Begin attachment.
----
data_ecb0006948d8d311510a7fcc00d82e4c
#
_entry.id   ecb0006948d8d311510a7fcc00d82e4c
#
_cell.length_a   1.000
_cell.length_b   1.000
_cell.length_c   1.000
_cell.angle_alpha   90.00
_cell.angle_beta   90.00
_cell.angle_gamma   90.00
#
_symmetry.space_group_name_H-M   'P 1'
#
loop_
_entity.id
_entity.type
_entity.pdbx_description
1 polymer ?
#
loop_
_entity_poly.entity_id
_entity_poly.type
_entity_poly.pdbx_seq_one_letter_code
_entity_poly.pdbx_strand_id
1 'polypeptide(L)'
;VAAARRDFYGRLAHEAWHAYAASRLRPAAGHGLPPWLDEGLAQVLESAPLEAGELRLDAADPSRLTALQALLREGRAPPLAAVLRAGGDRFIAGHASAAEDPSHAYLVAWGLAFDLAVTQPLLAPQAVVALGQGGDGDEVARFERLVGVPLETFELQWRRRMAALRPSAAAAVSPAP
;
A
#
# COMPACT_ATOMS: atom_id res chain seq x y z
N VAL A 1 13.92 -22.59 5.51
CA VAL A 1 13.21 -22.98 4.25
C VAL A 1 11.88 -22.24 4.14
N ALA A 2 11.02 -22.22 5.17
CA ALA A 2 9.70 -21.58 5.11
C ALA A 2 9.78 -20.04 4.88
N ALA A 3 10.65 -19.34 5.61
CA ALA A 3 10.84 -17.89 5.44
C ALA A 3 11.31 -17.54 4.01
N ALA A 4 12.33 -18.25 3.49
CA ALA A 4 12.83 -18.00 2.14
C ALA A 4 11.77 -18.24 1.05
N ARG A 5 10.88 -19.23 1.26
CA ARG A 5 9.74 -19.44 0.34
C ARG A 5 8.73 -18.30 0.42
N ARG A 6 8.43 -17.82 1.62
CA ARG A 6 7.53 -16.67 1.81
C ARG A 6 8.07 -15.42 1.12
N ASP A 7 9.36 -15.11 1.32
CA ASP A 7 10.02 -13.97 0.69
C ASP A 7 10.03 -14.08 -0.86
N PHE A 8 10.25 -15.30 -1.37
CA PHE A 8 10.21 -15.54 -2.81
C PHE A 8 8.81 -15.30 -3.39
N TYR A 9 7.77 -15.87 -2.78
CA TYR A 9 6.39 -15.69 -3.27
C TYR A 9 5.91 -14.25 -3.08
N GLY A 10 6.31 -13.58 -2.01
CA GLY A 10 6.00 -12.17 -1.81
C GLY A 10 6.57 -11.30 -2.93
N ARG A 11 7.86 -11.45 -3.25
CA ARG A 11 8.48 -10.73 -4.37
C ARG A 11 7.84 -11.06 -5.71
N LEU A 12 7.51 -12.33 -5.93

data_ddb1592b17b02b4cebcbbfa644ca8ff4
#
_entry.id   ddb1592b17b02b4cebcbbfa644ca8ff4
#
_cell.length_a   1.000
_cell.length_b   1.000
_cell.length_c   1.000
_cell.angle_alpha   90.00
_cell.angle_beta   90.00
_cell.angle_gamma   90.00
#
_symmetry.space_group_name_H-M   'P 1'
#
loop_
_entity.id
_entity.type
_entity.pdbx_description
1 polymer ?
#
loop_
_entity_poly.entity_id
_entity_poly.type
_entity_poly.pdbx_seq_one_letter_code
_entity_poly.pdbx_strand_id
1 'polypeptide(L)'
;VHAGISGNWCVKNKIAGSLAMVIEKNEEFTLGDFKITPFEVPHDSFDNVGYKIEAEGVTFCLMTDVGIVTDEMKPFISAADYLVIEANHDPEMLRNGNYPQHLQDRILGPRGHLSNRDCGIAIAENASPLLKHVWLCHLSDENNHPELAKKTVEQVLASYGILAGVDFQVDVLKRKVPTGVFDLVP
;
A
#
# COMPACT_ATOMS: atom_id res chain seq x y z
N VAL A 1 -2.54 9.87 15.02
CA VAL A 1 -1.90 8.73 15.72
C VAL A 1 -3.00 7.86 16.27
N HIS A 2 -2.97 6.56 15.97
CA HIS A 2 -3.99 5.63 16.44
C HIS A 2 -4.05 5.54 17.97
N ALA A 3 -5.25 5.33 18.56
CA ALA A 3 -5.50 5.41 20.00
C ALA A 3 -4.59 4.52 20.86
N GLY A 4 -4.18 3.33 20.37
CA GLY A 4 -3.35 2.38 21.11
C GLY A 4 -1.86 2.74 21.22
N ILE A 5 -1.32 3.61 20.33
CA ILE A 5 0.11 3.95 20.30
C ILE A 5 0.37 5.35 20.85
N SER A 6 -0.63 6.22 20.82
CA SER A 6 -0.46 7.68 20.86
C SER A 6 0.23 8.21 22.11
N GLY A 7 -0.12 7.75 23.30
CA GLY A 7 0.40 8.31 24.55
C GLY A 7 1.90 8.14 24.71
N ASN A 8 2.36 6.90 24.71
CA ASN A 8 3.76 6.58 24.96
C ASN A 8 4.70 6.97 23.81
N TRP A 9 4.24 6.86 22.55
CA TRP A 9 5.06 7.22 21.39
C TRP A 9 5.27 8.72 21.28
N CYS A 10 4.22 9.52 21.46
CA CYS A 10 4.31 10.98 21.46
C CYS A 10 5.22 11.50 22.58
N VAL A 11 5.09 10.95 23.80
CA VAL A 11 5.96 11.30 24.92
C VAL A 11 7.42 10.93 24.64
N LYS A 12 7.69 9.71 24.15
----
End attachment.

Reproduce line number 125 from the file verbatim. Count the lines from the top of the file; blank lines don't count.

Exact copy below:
N VAL A 11 5.09 10.95 23.80